What part of “No” don’t you understand? I heard that many times when I was growing up. What part of the word “No” do my dogs understand? NO part and today in my backyard they proved it.
The dogs were out for a quick “backyard break”.
We were doing some construction outside so they weren’t in the yard much that day. When the beagle from down the street was nearing the side of our yard, their ears perked up. I knew it was a dog and I had a small window of attention from them before they lost it completely and went ballistic at the fence. I had to work fast. I ran up to the fence with them and yelled “table” for all to hear. I have been working with them at the fence, well it seems like forever, and they are never in that outside area without a human supervisor. There are many dogs that walk our cul-du-sac and my dogs get excited, over the top excited. It seems like every time I get this under control another pooch joins our pack and the whole thing starts again. But this time I used my “window of attention” well, and right before they saw the dog coming, I yelled the word. If I get them in time it sends them running to the corner of the yard far away from the see through part of the fence. The word is “table”, and we use the agility pause table to corral them with me while another dogs prances by “their” house. We all have a delicious “cheese buffet” while we watch the canine world go by. In a perfect world this happens all the time. In the backyard of the dog trainer, for the whole neighborhood to see, well let’s just say it’s not always a perfect world.
I completely forgot that the carpenter (our friend Dustin) had been staining a stepstool for us and he was doing it on the pause table. He had put a thin piece of plywood down on the table which extended over two sides of the table so he wouldn’t spill stain on our pause table. I completely forgot in the moment. As I turned and saw the table, plywood, stepstool, can of stain, brushes, I gasped. I knew when my fifty-eight-pound dog landed on that overlapping piece of plywood, the whole thing would flip over on her and possibly injure her, not to mention scare the “well you know what” out of her. There were also two other dogs following her at full speed ready to take flight.
I did what any other panicked human would do, I yelled “NO” at the top of my lungs. In fact I yelled it three times. “NO NO NO” I could have yelled a number of things that they actually would have understood, but I choose a language they didn’t understand, when they needed me most. They don’t know “NO”. They know “Wait”. That would have worked for sure. They know “With Me and Come”, I could have definitely redirected them. I maybe could have yelled “freeze” but only Kaiya really knows that. They know “Stay”, although not from a full running positiion. They know many words, but I used the one word that they have no clue what it means. I stood there waiting for the disaster to happen while I watched.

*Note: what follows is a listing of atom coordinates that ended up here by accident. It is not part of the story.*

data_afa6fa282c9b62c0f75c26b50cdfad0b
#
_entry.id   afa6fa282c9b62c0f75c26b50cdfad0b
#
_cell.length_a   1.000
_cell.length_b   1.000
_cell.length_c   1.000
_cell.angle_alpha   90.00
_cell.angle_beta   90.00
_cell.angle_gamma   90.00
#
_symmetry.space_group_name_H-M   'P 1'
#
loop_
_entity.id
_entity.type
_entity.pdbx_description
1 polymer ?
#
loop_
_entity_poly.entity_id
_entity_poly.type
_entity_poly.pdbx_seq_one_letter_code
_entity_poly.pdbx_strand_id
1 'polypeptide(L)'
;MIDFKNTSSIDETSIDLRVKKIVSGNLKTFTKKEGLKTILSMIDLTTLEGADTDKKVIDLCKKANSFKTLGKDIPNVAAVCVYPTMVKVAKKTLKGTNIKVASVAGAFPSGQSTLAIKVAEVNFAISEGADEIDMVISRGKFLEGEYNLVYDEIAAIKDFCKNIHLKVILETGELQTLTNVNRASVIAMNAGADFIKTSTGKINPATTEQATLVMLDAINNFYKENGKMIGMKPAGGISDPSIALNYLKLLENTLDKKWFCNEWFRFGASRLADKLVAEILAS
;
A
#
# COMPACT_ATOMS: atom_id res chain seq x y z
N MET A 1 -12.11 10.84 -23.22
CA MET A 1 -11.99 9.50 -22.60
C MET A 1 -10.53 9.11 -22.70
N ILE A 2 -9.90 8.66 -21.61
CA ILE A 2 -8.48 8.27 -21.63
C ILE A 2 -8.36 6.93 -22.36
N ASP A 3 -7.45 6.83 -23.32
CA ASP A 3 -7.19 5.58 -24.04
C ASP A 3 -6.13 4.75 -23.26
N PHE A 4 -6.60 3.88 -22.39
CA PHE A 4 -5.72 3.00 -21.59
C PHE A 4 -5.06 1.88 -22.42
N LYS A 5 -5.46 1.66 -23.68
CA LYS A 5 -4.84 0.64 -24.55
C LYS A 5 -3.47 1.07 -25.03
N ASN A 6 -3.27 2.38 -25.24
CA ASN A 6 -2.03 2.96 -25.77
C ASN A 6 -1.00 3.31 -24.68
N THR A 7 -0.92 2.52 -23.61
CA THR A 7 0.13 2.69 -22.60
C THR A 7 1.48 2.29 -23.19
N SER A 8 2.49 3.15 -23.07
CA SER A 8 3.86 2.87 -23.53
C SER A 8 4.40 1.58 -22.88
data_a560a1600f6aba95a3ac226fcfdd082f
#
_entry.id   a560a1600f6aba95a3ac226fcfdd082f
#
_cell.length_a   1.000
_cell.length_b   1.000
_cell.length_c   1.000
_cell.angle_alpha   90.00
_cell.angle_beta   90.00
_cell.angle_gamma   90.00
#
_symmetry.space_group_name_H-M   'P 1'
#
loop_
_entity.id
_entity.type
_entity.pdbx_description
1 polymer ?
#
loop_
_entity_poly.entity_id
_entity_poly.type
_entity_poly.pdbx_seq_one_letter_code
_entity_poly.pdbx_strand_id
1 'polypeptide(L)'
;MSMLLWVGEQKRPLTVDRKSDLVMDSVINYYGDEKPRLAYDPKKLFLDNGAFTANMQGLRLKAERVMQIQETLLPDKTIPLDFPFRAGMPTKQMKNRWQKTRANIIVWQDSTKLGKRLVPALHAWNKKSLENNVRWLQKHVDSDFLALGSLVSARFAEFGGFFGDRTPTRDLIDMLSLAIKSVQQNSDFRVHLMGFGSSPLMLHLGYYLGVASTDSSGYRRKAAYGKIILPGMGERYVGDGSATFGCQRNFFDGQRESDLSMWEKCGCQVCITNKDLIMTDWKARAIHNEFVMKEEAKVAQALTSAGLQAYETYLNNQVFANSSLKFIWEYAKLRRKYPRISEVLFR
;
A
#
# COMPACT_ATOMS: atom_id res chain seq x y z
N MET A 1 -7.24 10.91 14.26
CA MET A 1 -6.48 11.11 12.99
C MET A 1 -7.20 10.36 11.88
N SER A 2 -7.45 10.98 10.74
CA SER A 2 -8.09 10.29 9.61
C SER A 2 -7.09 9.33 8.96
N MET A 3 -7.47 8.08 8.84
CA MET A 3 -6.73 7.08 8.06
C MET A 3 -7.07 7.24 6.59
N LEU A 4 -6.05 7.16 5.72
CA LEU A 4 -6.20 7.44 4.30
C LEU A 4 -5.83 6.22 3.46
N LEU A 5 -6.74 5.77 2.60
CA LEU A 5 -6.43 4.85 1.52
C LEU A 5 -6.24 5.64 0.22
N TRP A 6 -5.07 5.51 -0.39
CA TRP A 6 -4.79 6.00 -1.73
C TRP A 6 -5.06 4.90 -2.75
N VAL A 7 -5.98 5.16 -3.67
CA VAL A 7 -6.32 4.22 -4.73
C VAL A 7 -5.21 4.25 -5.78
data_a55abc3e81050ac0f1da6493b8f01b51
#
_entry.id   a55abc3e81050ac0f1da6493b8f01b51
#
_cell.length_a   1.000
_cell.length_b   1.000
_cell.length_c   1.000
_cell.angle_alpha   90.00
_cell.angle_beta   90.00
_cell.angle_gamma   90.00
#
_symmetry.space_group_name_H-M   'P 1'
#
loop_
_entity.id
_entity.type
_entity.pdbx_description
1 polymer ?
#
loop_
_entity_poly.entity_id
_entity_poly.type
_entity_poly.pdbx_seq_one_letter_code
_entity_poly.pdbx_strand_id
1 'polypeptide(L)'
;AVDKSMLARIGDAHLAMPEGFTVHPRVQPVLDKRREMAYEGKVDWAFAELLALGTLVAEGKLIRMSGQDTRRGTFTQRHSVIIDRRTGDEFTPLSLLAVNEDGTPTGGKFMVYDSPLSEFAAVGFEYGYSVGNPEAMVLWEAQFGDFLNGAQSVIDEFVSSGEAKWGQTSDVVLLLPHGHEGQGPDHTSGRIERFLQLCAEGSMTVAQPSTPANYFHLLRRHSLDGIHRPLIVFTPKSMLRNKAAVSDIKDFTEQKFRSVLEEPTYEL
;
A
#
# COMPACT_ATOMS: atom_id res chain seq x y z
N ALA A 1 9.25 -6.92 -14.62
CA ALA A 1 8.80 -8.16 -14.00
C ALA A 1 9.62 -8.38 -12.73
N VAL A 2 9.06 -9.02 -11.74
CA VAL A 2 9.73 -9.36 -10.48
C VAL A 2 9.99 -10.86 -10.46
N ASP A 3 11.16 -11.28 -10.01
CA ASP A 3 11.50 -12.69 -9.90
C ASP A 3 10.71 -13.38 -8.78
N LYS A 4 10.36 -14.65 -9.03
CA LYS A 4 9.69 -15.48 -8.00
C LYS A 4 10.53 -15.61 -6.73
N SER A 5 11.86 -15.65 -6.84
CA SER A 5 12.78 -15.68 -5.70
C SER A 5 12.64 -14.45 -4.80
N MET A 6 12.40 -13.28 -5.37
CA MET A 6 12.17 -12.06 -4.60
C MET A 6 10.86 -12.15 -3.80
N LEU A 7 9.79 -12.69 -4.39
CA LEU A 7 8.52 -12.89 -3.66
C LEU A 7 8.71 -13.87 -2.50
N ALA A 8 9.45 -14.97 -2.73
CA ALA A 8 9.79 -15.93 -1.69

My three canine athletes took over from there. Little Star jumped up on the edge of the plywood and somehow knew it wasn’t going to hold her. She took all her weight off and slid across it, veering off to the right avoiding all the things on the table. Kaiya was next and she followed Star’s exact path across the edge of the plywood, so light on her feet there didn’t even seem to be an impact. Lhotse’ saw what was happening and at the last minute did a sharp left turn instead of jumping up. I was scared, relieved, and so proud of them all at the same time.
What are the lessons here? Well there’s a few. I was always proud of the fact that my dogs didn’t understand the word “no”. I just need to get in the same program with them and not use it, especially in an emergency.
- Lesson 1: I need to remember what language they speak and rehearse it. I tell my clients to teach their dog something to do instead of yell about what not to do. To be proactive and allow their dog to know what you want instead of guess or be scared of what you don’t want.
- Lesson 2: Teach a “freeze or a “stop” cue for situations just like this one. I learned to trust them, my canine pack, even though I made a bad decision, they took care of themselves and got out safely this time.
- Lesson 3: Having dogs with agile, quick responses saved them injury. Work with your dogs, keep them thin and mobile.
I don’t know when I will use these lessons in the future, but I know I will use it and I am always grateful for lessons. One happy ending at a time.